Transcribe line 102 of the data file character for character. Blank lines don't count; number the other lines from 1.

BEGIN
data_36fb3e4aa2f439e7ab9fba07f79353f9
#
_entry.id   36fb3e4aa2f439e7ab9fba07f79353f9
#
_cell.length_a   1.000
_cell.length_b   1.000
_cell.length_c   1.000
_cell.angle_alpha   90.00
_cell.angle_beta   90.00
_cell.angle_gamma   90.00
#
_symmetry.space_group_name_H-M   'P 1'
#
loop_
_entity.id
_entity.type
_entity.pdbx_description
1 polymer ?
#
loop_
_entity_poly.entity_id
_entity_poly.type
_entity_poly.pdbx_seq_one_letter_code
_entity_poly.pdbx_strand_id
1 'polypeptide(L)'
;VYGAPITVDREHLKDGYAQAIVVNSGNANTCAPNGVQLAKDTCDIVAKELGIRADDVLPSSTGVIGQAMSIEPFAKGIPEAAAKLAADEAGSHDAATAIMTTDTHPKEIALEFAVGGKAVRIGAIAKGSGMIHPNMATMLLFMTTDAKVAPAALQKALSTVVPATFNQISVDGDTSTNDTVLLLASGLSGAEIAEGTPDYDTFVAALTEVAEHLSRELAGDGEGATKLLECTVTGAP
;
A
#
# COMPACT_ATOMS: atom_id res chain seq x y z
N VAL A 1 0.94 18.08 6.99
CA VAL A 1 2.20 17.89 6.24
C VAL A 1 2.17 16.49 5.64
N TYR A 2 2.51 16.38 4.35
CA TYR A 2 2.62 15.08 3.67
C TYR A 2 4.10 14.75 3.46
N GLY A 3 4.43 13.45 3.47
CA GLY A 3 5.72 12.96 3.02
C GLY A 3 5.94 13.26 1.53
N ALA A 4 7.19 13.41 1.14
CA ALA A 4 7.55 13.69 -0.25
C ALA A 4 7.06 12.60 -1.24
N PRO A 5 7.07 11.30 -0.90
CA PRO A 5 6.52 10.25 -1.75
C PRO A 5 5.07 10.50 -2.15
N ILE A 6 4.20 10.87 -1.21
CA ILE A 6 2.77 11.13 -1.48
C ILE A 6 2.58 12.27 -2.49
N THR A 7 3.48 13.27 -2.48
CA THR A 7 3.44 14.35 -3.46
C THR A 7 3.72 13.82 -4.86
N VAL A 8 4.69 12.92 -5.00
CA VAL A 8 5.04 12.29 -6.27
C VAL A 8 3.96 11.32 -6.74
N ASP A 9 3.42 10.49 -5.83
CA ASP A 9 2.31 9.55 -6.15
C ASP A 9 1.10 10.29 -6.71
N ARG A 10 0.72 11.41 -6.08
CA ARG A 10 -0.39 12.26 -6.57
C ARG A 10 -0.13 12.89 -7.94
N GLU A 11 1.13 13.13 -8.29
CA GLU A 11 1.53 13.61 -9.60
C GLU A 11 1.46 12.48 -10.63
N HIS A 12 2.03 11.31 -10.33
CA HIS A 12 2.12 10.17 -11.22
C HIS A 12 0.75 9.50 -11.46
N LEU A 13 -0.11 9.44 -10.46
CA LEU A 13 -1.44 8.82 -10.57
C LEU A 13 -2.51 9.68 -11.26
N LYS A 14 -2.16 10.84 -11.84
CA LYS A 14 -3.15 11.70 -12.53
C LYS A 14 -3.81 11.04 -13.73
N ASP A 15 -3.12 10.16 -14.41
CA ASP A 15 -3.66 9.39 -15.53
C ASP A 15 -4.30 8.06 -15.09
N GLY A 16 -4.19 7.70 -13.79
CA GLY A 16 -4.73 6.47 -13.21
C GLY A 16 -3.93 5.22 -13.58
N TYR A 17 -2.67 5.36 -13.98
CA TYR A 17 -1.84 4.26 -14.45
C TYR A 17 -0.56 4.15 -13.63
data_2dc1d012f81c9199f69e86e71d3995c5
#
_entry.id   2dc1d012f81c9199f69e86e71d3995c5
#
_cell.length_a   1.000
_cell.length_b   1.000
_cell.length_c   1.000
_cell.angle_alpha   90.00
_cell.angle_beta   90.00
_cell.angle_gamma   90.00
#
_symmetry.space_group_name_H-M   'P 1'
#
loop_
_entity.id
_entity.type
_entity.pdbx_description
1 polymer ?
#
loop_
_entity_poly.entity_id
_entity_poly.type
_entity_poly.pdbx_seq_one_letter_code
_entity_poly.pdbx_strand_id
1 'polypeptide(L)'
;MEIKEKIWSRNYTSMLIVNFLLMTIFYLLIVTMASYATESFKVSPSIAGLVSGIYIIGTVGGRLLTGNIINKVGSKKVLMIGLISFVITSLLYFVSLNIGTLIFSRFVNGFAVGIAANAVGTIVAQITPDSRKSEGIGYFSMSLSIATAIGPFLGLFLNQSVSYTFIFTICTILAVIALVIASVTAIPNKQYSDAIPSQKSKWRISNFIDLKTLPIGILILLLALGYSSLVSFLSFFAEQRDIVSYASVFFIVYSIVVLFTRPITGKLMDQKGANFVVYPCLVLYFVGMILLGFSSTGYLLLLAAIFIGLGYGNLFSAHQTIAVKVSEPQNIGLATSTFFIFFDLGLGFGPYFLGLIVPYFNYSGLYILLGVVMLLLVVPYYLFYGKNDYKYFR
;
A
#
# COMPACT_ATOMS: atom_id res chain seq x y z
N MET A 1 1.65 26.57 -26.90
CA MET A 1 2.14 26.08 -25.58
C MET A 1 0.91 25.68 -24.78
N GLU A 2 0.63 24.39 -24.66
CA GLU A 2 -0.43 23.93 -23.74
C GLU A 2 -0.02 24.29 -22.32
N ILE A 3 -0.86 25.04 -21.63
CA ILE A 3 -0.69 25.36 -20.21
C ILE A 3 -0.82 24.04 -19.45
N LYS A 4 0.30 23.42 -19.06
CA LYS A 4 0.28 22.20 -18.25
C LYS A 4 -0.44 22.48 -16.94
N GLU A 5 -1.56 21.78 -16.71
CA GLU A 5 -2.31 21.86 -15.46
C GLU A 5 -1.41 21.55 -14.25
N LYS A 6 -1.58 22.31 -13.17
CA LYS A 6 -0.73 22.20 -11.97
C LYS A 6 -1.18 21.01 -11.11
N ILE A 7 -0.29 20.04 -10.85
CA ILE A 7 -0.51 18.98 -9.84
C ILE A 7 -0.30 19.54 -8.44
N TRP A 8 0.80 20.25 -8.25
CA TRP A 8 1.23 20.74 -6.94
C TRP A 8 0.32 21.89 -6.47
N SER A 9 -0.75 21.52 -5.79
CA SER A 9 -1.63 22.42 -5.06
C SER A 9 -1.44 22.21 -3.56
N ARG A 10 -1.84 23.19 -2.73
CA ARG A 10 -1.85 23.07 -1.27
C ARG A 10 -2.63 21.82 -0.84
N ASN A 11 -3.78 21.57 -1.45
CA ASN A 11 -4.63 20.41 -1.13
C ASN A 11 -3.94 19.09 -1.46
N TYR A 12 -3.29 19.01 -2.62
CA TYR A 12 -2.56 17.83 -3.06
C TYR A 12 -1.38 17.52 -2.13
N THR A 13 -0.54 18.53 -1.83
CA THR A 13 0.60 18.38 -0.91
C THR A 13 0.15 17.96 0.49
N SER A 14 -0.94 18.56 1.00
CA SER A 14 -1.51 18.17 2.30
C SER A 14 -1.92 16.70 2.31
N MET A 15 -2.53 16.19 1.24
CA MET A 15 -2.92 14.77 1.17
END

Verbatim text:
_entity_poly.entity_id